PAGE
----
A Singapore History Proposal: A Tale of Connections
The plot of the documentary features how Singapore as a global city-state has always been linked to a larger entity. The documentary portrays an internationalist instead of a nationalist history because Singaporeâ€™s evolution from an emporium to a city-state has always been shaped by global forces.
The two characters in the plot of this documentary are Stamford Raffles and Lee Kuan Yew. The documentary observes their contribution to the evolution of Singapore into a global city-state. Under Raffles, Singapore flourished under the cycle of globalization driven by the emergence of Britain as a world power. Under Lee Kuan Yew, Singapore was connected to the world through its global port and influx of multinational corporations.
The events the documentary cover include (i) a colonial free port under Raffles contributing to the prosperity of the country, (ii) the challenges the Lee Kuan Yew government faced when the merger with the Federation of Malaya disintegrated and lastly, (iii) the solution to independent Singaporeâ€™s struggle for survival without a hinterland.
Singapore was founded by Raffles to establish trading networks and port facilities to service the growing British colonial interests in Southeast Asia.[i] Under Raffles, Singapore was to be a free port, acting as an entrepÃ´t â€“ a significant nodal point of the convergence of Indian, Chinese and European traders. The Singapore entrepÃ´t grew as it channeled indigenous products onto the international market.[ii]
Raffles counted on Singaporeâ€™s strategic location to act as both a regional centre and a stopping-off point for international trade between Europe, India and China. This led to its use for both the storage and processing of a range of commodities.[iii] Many products traded in Singapore required sorting, classifying and packaging prior to their onward transit. Merchant houses were pivotal in channelling goods onto major shipping lines. This gave the port an opportunity to develop the infrastructure needed to manage a global trade.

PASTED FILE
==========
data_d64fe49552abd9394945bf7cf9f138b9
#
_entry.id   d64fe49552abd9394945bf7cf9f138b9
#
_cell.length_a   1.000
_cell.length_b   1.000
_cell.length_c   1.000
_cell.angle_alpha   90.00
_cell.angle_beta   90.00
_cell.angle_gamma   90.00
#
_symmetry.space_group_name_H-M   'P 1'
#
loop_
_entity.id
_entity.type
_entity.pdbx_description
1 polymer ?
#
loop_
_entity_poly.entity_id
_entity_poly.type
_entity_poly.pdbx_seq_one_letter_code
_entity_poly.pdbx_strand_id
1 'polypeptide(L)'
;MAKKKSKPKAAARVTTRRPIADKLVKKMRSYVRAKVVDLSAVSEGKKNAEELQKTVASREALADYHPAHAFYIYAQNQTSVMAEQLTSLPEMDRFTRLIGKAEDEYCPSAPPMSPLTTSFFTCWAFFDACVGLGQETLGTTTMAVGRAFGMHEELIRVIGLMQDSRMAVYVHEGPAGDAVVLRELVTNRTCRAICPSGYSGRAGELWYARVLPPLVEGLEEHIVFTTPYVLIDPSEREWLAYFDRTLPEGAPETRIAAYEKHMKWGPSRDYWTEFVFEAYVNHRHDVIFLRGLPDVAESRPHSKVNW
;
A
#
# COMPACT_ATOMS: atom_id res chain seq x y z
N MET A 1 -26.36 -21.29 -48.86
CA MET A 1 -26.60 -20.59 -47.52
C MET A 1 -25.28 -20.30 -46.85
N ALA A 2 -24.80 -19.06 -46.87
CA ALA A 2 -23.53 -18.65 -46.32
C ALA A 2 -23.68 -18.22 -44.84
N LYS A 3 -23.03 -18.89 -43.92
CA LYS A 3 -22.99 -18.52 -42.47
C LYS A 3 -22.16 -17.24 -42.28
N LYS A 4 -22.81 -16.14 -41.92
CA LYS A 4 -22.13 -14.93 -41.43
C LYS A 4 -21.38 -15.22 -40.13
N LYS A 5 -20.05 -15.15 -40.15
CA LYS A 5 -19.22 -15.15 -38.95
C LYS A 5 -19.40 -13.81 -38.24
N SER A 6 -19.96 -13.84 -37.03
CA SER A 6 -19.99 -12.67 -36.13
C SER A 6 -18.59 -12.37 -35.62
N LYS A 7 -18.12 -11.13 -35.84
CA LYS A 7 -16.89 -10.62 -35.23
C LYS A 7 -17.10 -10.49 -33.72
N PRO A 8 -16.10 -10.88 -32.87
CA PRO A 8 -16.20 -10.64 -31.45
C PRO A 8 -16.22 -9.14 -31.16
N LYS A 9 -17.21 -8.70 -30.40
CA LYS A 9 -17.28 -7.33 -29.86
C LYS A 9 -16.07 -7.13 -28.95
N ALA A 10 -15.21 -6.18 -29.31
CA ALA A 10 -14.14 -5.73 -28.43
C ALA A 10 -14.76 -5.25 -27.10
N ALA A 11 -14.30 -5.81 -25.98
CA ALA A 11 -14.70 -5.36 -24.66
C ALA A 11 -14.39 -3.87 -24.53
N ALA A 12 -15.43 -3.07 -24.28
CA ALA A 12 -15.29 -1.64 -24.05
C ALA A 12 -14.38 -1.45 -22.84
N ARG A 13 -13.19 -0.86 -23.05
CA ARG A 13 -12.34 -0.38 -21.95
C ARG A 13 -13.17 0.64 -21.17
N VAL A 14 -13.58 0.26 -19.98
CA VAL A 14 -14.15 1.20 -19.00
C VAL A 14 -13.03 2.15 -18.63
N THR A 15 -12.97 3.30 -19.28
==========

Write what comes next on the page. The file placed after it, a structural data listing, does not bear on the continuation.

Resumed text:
Giving credit to Raffles is crucial because colonial links help shaped Singaporeâ€™s commercial success. The relationship with Britain and India was clearly a fundamental factor in the early growth of the port. Textiles, manufactured goods and coal for bunkering stations entered the port via Britain and India. Goods ranging from spices and precious metals from Southeast Asia, as well as tea from China were collected by the major British agency houses in Singapore and loaded onto British ships. The connections between circuits of capital, investment and trade helped Singapore flourish into a global port.
The East Indian Company bought rubber and tin plantations while agency houses provide technical and financial services to the plantation owners.[iv] These agency houses had major interests in Singapore and the rise of the rubber industry brought economic benefits to the city. The East India Company made Singapore the leading port for the Federated Malay States. Singapore rose to become the trading and financial centre for the rubber industry[v] It was the development of rubber and tin production that gave Singapore the impetus to propel it from a colonial port, dependent on trade with Britain, to a global port.